Karina Rodini said the growths started nine years after she was diagnosed at age 2.
A Brazilian woman who developed massive tumors on her legs caused by a rare genetic disorder has already undergone several surgeries to remove the growths but said it has damaged her relationships and even caused her to lose her job. Karina Rodini, 28, said the disease first started with darkened marks on her legs at age 2.
She was eventually diagnosed with neurofibromatosis, The Sun reported. The genetic disorder affects the nervous system and may cause tumors to grow on nerves. According to the U.S. National Library of Medicine, the condition typically causes benign tumors, but in some instances, they can become cancerous.
MAN'S LEGS 'TURNING TO STONE' AFTER CONTRACTING PARASITIC INFECTION FROM BUG BITE
The symptoms of neurofibromatosis Type 1 are sometimes present at birth and can include skin changes or deformed bones. There are several types of neurofibromatosis, including Type 2, which causes hearing loss, ringing in the ears and poor balance. Schwannomatosis, which is the rarest form of the disorder, causes intense pain in patients. Diagnosis is typically made based on symptoms but can be confirmed through genetic testing.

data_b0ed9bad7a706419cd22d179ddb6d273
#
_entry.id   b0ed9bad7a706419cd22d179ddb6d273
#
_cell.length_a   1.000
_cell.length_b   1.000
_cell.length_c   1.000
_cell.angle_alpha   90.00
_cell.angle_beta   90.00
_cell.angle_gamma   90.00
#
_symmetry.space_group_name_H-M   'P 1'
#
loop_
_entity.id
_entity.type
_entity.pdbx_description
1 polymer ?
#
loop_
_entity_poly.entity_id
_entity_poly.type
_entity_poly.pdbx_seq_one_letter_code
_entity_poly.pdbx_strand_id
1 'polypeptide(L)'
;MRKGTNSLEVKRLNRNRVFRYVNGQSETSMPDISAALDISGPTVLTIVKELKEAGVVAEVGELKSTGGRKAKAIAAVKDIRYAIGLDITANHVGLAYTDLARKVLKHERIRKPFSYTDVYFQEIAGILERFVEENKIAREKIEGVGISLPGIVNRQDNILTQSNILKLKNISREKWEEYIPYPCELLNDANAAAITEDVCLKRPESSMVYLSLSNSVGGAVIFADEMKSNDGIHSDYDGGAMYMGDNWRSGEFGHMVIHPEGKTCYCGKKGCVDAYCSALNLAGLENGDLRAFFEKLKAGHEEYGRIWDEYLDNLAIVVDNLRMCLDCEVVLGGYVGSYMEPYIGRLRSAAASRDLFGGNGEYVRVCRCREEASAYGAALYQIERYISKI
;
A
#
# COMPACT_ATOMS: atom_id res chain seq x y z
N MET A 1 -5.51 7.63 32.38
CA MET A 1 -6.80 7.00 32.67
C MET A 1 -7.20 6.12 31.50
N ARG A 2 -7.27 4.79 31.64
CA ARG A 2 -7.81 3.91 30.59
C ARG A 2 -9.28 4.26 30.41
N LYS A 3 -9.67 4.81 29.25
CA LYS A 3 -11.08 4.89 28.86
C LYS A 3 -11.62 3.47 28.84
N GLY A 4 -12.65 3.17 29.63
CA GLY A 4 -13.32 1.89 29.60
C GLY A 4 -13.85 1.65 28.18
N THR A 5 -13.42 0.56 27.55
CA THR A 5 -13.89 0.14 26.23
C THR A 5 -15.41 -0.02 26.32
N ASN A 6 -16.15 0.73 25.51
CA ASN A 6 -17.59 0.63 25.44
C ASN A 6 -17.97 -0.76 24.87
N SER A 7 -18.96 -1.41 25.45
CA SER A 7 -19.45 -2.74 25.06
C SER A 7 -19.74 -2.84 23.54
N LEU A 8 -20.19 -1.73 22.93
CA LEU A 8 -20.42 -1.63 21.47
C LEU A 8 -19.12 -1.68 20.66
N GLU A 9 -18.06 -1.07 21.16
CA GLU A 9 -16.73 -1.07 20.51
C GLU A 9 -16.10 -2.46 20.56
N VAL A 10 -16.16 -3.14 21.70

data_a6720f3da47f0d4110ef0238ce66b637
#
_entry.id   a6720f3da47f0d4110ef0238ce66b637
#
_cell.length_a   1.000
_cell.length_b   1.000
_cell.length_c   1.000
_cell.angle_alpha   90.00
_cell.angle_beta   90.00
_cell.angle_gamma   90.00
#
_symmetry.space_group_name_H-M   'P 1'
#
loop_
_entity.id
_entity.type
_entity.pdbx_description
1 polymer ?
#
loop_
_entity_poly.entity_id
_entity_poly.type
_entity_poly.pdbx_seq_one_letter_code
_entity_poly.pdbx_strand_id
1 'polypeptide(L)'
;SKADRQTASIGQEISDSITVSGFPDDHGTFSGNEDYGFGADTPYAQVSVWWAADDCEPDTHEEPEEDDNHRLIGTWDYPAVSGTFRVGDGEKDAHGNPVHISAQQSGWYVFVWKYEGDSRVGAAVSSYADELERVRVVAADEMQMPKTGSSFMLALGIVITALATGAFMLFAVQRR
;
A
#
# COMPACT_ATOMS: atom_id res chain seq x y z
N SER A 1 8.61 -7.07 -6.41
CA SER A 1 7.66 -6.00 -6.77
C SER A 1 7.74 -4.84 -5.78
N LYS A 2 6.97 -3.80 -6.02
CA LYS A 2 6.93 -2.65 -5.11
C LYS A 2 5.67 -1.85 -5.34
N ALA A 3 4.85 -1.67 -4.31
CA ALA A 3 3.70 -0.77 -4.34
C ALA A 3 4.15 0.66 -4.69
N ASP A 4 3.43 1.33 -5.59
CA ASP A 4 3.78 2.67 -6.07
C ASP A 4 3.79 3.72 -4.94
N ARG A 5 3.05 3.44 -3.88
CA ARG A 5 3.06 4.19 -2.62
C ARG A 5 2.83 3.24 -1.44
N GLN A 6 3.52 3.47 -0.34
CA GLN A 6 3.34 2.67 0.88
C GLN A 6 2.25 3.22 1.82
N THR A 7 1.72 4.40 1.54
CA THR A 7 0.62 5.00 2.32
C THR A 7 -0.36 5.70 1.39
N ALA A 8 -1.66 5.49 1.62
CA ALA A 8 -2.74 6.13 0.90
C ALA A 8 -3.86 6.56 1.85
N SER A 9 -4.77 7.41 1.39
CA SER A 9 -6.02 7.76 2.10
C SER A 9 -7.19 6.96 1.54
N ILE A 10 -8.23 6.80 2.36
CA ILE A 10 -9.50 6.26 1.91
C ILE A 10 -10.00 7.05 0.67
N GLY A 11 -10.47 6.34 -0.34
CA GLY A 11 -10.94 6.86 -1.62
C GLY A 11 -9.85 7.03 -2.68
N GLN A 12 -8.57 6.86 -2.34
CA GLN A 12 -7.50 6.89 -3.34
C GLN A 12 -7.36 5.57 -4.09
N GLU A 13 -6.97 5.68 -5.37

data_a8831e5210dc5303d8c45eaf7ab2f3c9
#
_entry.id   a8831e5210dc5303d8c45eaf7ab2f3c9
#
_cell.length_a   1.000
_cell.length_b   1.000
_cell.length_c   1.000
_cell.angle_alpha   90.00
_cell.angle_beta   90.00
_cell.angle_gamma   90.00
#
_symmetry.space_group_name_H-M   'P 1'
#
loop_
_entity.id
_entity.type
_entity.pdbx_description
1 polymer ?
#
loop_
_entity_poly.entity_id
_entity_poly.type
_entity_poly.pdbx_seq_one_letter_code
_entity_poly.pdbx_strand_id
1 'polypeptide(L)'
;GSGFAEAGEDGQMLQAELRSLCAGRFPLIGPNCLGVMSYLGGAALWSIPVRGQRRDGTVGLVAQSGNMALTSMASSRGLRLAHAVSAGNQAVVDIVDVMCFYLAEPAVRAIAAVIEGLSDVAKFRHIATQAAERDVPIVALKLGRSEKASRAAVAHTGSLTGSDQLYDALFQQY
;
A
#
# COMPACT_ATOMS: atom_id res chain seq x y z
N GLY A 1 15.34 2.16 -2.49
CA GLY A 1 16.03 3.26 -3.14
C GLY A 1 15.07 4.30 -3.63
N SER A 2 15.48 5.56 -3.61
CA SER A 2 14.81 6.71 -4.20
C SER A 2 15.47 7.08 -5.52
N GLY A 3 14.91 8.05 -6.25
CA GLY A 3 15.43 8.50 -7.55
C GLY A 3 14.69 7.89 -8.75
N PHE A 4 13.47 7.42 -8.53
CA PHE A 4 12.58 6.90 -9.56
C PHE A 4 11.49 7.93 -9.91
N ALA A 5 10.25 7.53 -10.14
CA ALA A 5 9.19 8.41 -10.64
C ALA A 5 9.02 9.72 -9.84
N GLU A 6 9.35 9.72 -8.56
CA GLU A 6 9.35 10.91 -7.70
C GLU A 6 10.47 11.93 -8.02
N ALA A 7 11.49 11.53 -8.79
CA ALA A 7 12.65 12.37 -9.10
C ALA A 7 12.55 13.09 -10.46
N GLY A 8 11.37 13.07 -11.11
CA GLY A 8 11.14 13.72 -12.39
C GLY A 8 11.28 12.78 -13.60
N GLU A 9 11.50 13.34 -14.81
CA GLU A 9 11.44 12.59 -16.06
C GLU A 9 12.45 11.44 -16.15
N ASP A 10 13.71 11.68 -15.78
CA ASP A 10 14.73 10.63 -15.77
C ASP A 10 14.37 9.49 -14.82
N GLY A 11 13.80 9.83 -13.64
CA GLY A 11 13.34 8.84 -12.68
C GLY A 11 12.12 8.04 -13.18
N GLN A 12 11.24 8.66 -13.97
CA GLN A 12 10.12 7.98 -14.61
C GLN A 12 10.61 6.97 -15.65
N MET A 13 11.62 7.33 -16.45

While there is no cure for the disorder, treatment can help control symptoms including surgery to remove tumors, radiation therapy and various medicines.
SNAPCHAT DYSMORPHIA: CAN I LOOK LIKE MY SELFIE?
Rodini did undergo surgery for her case at age 12, about three years after growths began appearing on her body. She reportedly had a 19-pound tumor removed from her uterus, and underwent six more procedures to remove heavy growths. Rodini told The Sun she can only undergo surgery every two to three years due to the amount of blood loss involved with removing the tumors.
CLICK HERE TO GET THE FOX NEWS APP
“Her left eye she has low visibility because of the disease,” Fatima Rodini, the woman’s mother, told The Sun. “She walks very slowly because the leg is too heavy. She also suffers from shortness of breath when she has to walk more than 20 minutes or climb stairs.”
Source: Read Full Article